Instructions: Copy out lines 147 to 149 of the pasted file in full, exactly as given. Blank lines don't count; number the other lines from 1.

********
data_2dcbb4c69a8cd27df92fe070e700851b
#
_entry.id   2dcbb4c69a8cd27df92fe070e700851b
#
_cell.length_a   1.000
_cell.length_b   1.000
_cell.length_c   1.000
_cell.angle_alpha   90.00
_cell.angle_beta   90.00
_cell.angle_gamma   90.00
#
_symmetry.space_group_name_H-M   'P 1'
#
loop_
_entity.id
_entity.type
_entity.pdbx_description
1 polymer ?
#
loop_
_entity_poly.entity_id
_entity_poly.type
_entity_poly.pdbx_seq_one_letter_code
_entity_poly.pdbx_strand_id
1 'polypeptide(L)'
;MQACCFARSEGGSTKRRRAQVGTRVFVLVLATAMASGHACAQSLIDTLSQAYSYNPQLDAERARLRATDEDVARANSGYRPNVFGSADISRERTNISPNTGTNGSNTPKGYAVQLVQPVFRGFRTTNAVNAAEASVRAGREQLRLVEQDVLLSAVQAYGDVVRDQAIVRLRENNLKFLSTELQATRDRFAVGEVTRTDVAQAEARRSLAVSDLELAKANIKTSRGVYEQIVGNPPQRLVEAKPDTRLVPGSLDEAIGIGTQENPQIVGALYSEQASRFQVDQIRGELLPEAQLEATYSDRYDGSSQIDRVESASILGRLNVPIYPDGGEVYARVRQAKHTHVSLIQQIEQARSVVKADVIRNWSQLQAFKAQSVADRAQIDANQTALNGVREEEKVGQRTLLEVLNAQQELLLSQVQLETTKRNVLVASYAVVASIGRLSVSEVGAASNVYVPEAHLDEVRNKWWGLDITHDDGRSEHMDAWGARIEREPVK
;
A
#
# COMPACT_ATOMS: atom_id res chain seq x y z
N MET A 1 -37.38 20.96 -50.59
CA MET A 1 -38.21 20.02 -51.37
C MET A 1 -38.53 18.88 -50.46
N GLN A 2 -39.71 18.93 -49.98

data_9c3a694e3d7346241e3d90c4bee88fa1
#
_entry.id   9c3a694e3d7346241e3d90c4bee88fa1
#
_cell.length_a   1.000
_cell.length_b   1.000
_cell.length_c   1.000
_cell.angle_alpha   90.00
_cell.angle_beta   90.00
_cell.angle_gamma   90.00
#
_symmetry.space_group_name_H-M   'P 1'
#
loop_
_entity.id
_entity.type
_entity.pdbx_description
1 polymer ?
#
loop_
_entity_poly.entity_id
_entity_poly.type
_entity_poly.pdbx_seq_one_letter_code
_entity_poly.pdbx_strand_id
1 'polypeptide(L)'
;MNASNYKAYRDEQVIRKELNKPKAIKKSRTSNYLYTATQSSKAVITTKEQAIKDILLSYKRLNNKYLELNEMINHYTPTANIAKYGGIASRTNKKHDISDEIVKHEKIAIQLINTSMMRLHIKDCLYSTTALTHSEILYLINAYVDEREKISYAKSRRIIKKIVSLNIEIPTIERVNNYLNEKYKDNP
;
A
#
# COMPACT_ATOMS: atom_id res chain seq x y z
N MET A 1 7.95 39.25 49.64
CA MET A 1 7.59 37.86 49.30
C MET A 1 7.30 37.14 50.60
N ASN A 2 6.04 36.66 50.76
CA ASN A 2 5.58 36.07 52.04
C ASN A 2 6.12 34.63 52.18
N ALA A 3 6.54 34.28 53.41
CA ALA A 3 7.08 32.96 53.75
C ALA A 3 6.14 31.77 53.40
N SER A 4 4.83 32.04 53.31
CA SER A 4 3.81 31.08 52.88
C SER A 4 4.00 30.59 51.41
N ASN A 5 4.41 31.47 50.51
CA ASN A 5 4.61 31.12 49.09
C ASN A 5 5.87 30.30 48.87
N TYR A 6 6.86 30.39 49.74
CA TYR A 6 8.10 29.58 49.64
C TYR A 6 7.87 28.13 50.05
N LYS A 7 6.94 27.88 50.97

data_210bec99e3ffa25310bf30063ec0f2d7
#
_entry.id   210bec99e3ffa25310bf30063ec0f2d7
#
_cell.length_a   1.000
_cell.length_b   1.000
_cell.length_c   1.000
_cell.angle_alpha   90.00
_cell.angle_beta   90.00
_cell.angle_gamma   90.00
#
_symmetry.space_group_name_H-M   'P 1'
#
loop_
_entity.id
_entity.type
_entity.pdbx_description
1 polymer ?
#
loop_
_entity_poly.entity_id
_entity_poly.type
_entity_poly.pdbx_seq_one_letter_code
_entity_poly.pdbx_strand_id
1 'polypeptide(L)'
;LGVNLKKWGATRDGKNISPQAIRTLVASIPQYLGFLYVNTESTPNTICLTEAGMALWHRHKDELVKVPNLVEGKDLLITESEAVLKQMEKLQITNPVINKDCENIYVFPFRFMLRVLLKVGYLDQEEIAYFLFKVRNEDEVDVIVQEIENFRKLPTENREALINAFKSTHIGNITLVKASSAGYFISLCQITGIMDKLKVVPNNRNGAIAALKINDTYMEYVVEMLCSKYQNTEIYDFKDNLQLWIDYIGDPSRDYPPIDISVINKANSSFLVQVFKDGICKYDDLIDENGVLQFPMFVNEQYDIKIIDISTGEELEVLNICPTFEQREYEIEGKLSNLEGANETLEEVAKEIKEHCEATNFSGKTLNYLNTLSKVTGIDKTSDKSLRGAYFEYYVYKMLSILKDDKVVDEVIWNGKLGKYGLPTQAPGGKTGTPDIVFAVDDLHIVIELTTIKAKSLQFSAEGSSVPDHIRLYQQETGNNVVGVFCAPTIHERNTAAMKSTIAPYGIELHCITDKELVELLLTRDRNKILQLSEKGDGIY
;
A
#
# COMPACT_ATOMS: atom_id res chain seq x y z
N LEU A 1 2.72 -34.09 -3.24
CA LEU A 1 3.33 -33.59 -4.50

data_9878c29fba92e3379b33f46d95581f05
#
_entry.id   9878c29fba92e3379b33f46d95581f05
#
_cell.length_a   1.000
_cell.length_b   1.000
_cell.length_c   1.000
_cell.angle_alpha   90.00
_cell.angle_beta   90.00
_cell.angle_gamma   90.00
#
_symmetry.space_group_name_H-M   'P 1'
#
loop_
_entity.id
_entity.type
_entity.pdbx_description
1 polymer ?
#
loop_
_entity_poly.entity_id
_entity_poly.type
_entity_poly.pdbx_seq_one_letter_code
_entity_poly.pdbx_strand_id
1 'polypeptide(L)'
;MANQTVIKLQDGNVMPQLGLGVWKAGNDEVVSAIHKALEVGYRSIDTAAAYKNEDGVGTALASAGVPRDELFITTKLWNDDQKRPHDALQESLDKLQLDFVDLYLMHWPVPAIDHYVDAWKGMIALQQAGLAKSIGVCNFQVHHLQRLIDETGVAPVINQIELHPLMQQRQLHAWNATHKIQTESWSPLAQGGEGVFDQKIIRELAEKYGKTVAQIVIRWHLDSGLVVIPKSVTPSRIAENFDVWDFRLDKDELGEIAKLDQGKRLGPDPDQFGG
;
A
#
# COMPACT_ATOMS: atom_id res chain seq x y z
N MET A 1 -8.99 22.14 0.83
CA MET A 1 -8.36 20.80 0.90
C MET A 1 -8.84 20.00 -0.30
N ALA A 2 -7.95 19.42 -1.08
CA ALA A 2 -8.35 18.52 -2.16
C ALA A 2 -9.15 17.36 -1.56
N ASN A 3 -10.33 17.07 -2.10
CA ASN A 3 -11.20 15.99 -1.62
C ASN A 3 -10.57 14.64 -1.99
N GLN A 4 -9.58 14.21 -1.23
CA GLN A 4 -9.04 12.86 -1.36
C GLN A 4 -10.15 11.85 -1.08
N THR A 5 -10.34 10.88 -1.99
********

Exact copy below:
CA MET A 1 -8.36 20.80 0.90
C MET A 1 -8.84 20.00 -0.30
N ALA A 2 -7.95 19.42 -1.08